Following a heavy fall at the World Young Horse Championships in France last week, British eventer William Fox-Pitt is reportedly in a stable condition in hospital. The former world number one is in a sedated state after suffering a head trauma after becoming unseated from his horse Reinstated. The shocking incident has reverberated around both the equestrian community and sporting world as a whole and has seen a flood of support for the injured 46-year-old. Perhaps, however, this shock has only been so great due to the perceived nature of eventing.
Unlike its rough and tumble brother, racing, which rampages about the house, smashing windows and jumping on furniture; eventing sits quietly in the corner, listening to Classic FM’s greatest symphonies on repeat. But does it really deserve its reputation as a safe and gentile sport?
There is no doubt that equestrian-related events are generally associated with the more refined aspects of society: fancy hats, pitchers of Pimms, and such high concentrations of tweed that they can be seen from space. But even within this arena there are divisions, with eventing receiving an even larger proportion of the polite clapping and appreciative “mmmm”s. It is seen as a refined sport, and how could such a sport ever be considered unsafe, or even worse, dangerous?
But dangerous it can be. Helmets and body armour are generally associated with sports such as mountain biking but they are just as prevalent at equestrian events, ready to inflate should a rider be unlucky enough to fall from their mount. Falls are a common enough sight and we are perhaps lucky that injuries as severe as Fox-Pitt’s are still seen as abnormal, but is eventing unique in this aspect?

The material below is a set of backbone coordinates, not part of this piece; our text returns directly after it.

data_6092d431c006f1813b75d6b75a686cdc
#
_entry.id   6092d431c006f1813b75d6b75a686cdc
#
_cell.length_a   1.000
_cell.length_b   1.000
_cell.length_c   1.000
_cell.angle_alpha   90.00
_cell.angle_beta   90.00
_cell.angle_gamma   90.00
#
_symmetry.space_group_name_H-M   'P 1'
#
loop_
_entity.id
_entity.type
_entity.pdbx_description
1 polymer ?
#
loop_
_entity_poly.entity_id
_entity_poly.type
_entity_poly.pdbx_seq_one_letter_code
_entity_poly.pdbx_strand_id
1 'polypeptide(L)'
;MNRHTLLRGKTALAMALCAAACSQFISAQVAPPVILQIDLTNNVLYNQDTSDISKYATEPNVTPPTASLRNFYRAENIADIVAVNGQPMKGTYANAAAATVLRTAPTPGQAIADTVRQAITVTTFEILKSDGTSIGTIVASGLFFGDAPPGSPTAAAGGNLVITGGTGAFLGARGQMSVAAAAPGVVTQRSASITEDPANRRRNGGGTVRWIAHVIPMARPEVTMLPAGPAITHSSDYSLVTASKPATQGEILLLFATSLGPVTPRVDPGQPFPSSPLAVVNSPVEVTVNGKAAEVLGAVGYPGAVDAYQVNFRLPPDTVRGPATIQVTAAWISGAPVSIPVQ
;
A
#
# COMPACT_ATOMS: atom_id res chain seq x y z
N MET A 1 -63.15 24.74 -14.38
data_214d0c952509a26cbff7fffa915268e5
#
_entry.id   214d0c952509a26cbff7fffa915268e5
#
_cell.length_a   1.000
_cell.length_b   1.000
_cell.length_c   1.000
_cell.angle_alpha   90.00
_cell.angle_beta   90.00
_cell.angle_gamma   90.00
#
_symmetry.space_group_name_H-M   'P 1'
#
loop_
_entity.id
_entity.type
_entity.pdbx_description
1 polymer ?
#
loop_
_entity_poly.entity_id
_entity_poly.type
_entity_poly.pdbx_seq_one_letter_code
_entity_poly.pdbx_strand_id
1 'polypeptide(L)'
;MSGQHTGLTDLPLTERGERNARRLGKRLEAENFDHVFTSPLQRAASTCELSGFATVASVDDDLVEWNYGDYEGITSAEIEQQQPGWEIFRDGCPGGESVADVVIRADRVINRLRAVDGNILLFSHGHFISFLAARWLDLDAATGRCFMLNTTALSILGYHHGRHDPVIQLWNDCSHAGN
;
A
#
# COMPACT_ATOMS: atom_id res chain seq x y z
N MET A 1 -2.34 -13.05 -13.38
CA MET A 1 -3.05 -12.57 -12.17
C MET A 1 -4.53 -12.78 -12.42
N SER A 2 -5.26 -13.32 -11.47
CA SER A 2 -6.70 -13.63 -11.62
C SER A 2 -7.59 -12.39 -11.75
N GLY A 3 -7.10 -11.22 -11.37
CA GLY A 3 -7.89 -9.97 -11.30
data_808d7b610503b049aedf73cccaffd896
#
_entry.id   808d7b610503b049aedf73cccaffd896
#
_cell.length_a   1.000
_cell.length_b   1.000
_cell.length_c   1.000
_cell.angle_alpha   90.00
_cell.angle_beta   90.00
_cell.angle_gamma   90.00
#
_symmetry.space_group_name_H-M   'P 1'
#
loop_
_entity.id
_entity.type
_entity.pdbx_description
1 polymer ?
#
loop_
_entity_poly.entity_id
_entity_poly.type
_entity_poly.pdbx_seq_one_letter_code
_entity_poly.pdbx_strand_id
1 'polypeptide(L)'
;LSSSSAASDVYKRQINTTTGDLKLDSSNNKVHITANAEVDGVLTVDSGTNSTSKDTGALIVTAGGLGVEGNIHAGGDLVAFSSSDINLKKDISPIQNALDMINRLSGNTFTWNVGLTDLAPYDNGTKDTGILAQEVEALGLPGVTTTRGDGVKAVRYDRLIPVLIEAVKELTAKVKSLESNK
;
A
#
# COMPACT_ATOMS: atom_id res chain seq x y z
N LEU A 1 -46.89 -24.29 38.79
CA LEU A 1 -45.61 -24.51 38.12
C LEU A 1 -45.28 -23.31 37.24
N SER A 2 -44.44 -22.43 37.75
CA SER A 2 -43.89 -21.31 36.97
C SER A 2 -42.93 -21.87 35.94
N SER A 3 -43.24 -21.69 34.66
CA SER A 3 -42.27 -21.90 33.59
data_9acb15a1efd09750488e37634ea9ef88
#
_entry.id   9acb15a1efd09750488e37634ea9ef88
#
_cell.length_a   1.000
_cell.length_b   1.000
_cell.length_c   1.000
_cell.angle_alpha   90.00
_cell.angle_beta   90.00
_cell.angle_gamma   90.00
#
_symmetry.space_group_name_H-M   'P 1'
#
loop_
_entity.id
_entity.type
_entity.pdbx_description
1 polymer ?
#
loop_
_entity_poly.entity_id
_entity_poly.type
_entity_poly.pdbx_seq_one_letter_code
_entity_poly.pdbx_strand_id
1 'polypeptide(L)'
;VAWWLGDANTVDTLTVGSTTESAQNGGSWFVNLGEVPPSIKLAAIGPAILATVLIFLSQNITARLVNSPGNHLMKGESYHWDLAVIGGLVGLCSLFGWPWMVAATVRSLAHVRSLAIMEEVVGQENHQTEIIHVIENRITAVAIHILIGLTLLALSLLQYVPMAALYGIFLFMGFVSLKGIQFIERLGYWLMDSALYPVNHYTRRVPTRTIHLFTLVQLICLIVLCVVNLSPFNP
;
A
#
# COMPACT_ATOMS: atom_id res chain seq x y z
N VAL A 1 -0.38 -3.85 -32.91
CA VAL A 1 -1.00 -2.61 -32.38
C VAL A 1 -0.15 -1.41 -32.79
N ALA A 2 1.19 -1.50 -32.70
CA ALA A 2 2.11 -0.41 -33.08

There are plenty of sports where physical punishment and risk of injury are part of their inherent make ups. Rugby can’t be played without one unstoppable force running at another immovable object, Formula One sees cars travelling at ridiculous speeds mere inches apart, and boxing, well, it’s literally knocking the living daylights out of one another until one has no more living daylights to get knocked out of them.
On the other end of the spectrum, there are sports that perhaps could not be made any safer without forcing the participants to take antibiotics halfway through, just to make sure they do not develop a case of the sniffles. Snooker, bowls, and darts hold little risk, apart from potential repetitive strain disorder.
So what of the middle ground? Football for example is widely regarded as a sport for the slightly more delicate, especially when compared to rugby, however it would be unfair to dismiss it quite so lightly. Potential dangerous tackles can break legs, constant pushing and shoving in boxes has resulted in any number of black eyes and broken noses, while goalkeepers regularly sacrifice common sense and safety by throwing themselves at the feet of oncoming attackers.
There is more; diving is often seen as a combination of dazzling twists and turns, coupled with excellent body control and a ridiculous head for heights. Surely the most dangerous aspect of diving is looking directly at the crotch of a male diver? Diving not only sees its athletes plunge from great heights, which could easily result in an awkward landing, but slippery conditions on the board could also see uncomfortable falls. Furthermore, performing a somersault just inches from solid concrete boards leaves little room for error.
It is fair to say that no sport is entirely safe, for how can they be? Obviously those requiring less strenuous physical activity are bound to result in fewer injuries, but that does not mean to say that they are ‘risk free’.
This is not to put anyone off participating in sport – after all, what is life without a bit of danger – but Fox-Pitt’s injury serves as a reminder that we should cherish the health of our sporting heroes, for it only takes one incident to end a career. Hopefully he will be back on the horse in no time.